Anita Earls, an associate justice on the N.C. Supreme Court, sued the N.C. Judicial Standards Commission in federal court on Aug. 29 because it opened an investigation into her comments on diversity in the state court system.
The commission opened its investigation on Earls on Aug. 15 after she criticized the lack of diversity in parties who argue before the court and in judicial clerks in an interview with Law360, a legal news website. More than 72 percent of advocates before the court in 2021 and 2022 were men, and more than 91 percent were white — both more than 20 percent higher than the state population. According to the notes in her lawsuit, she was careful to point out that this lack of diversity was not the result of malicious intent.
“Our court system, like any other court system, is made up of human beings," Earls said in the article. "And I believe the research that shows that we all have implicit biases.”
Earls, the only Black woman and soon to be the only sitting Democrat on the court, also criticized the elimination of racial equity and implicit bias training in state courts and the interruption of women during court proceedings, including herself.
Her comments, the commission said, potentially violated the portion of the state judicial code of conduct that requires justices to act in a way that promotes public confidence in the impartiality of the court.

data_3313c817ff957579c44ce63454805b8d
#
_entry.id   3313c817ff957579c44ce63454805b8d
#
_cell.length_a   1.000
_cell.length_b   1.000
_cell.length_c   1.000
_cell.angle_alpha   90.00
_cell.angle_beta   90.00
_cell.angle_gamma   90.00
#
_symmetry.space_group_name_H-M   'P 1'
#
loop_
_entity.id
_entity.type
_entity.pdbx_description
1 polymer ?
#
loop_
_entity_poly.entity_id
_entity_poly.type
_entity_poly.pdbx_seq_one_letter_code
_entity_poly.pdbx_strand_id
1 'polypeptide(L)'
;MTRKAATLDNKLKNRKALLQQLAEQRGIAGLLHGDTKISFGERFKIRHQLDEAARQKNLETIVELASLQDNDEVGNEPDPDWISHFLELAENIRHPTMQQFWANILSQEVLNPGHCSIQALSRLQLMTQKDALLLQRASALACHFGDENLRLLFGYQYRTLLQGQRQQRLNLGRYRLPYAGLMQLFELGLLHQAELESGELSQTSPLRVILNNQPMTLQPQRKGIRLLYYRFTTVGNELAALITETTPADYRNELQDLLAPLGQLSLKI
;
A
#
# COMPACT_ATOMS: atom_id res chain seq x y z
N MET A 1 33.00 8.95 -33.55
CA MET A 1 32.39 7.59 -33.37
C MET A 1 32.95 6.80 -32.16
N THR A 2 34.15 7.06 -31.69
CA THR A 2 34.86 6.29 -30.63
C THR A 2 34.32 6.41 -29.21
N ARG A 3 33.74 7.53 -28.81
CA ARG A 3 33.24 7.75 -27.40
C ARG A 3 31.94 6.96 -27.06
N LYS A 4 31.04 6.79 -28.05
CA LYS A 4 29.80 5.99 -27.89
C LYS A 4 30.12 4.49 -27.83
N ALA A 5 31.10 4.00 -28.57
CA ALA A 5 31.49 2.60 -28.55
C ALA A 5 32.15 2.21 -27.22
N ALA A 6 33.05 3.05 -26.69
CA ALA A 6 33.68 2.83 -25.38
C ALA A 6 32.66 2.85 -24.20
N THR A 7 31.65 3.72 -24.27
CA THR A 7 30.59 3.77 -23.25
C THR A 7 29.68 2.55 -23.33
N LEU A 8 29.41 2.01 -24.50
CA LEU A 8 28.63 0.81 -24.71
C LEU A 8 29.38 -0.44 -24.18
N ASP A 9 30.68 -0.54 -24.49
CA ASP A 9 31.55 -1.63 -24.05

"It is Justice Earls’ position that public confidence in the judiciary is compromised when the court system does not reflect the population it serves and is not promoted, as one court striking down a sanction levied against a judge who criticized the court system put it, 'by casting a cloak of secrecy around the operations of the courts,'" the lawsuit said.
Earls' suit is based largely on First Amendment grounds. She argued in the suit that her interview criticizing the court is protected political speech, and that investigations into her comments have caused a chilling effect — she has since turned down opportunities to write and speak publicly on court diversity for fear of being disciplined by the commission.